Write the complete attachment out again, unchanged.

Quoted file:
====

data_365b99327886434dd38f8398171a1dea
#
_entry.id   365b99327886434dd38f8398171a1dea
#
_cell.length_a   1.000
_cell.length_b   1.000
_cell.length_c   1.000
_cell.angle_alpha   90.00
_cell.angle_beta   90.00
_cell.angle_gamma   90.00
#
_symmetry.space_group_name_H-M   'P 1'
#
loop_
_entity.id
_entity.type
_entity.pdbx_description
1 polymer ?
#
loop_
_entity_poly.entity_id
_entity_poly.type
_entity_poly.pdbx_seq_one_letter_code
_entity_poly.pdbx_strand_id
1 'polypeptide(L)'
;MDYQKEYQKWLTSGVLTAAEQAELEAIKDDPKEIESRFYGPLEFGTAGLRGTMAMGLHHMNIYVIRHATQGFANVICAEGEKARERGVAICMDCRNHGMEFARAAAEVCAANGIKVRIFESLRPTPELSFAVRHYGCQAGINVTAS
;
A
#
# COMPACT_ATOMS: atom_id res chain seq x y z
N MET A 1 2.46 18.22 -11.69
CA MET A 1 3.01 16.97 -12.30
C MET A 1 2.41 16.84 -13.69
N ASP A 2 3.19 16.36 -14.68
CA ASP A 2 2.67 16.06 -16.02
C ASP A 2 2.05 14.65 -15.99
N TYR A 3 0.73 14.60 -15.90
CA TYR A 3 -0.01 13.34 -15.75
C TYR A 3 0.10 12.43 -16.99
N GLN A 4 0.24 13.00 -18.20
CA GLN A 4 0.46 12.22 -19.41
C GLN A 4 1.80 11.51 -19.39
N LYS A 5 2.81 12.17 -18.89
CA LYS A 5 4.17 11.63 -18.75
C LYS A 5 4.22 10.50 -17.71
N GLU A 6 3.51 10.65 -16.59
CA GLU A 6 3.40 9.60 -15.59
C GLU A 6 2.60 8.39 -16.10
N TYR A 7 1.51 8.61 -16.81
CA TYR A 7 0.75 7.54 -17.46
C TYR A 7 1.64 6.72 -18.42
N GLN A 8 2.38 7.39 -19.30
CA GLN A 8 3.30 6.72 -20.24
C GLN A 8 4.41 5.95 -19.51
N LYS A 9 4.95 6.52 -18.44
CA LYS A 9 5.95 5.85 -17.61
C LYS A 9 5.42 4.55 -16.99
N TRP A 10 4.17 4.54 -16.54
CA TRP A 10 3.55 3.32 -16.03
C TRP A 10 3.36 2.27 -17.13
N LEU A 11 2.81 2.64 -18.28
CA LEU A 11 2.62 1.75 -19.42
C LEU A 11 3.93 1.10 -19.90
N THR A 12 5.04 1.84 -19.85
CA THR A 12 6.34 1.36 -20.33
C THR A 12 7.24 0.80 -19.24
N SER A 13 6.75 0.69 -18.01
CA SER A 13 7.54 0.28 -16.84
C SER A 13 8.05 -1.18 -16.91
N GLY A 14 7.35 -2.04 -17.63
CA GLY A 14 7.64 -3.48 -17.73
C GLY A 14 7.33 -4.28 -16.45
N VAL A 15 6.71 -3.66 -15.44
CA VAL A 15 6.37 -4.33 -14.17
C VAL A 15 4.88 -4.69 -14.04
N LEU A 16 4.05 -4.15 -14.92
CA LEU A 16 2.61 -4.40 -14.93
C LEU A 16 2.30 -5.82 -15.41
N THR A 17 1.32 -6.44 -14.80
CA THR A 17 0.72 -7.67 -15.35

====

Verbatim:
data_365b99327886434dd38f8398171a1dea
#
_entry.id   365b99327886434dd38f8398171a1dea
#
_cell.length_a   1.000
_cell.length_b   1.000
_cell.length_c   1.000
_cell.angle_alpha   90.00
_cell.angle_beta   90.00
_cell.angle_gamma   90.00
#
_symmetry.space_group_name_H-M   'P 1'
#
loop_
_entity.id
_entity.type
_entity.pdbx_description
1 polymer ?
#
loop_
_entity_poly.entity_id
_entity_poly.type
_entity_poly.pdbx_seq_one_letter_code
_entity_poly.pdbx_strand_id
1 'polypeptide(L)'
;MDYQKEYQKWLTSGVLTAAEQAELEAIKDDPKEIESRFYGPLEFGTAGLRGTMAMGLHHMNIYVIRHATQGFANVICAEGEKARERGVAICMDCRNHGMEFARAAAEVCAANGIKVRIFESLRPTPELSFAVRHYGCQAGINVTAS
;
A
#
# COMPACT_ATOMS: atom_id res chain seq x y z
N MET A 1 2.46 18.22 -11.69
CA MET A 1 3.01 16.97 -12.30
C MET A 1 2.41 16.84 -13.69
N ASP A 2 3.19 16.36 -14.68
CA ASP A 2 2.67 16.06 -16.02
C ASP A 2 2.05 14.65 -15.99
N TYR A 3 0.73 14.60 -15.90
CA TYR A 3 -0.01 13.34 -15.75
C TYR A 3 0.10 12.43 -16.99
N GLN A 4 0.24 13.00 -18.20
CA GLN A 4 0.46 12.22 -19.41
C GLN A 4 1.80 11.51 -19.39
N LYS A 5 2.81 12.17 -18.89
CA LYS A 5 4.17 11.63 -18.75
C LYS A 5 4.22 10.50 -17.71
N GLU A 6 3.51 10.65 -16.59
CA GLU A 6 3.40 9.60 -15.59
C GLU A 6 2.60 8.39 -16.10
N TYR A 7 1.51 8.61 -16.81
CA TYR A 7 0.75 7.54 -17.46
C TYR A 7 1.64 6.72 -18.42
N GLN A 8 2.38 7.39 -19.30
CA GLN A 8 3.30 6.72 -20.24
C GLN A 8 4.41 5.95 -19.51
N LYS A 9 4.95 6.52 -18.44
CA LYS A 9 5.95 5.85 -17.61
C LYS A 9 5.42 4.55 -16.99
N TRP A 10 4.17 4.54 -16.54
CA TRP A 10 3.55 3.32 -16.03
C TRP A 10 3.36 2.27 -17.13
N LEU A 11 2.81 2.64 -18.28
CA LEU A 11 2.62 1.75 -19.42
C LEU A 11 3.93 1.10 -19.90
N THR A 12 5.04 1.84 -19.85
CA THR A 12 6.34 1.36 -20.33
C THR A 12 7.24 0.80 -19.24
N SER A 13 6.75 0.69 -18.01
CA SER A 13 7.54 0.28 -16.84
C SER A 13 8.05 -1.18 -16.91
N GLY A 14 7.35 -2.04 -17.63
CA GLY A 14 7.64 -3.48 -17.73
C GLY A 14 7.33 -4.28 -16.45
N VAL A 15 6.71 -3.66 -15.44
CA VAL A 15 6.37 -4.33 -14.17
C VAL A 15 4.88 -4.69 -14.04
N LEU A 16 4.05 -4.15 -14.92
CA LEU A 16 2.61 -4.40 -14.93
C LEU A 16 2.30 -5.82 -15.41
N THR A 17 1.32 -6.44 -14.80
CA THR A 17 0.72 -7.67 -15.35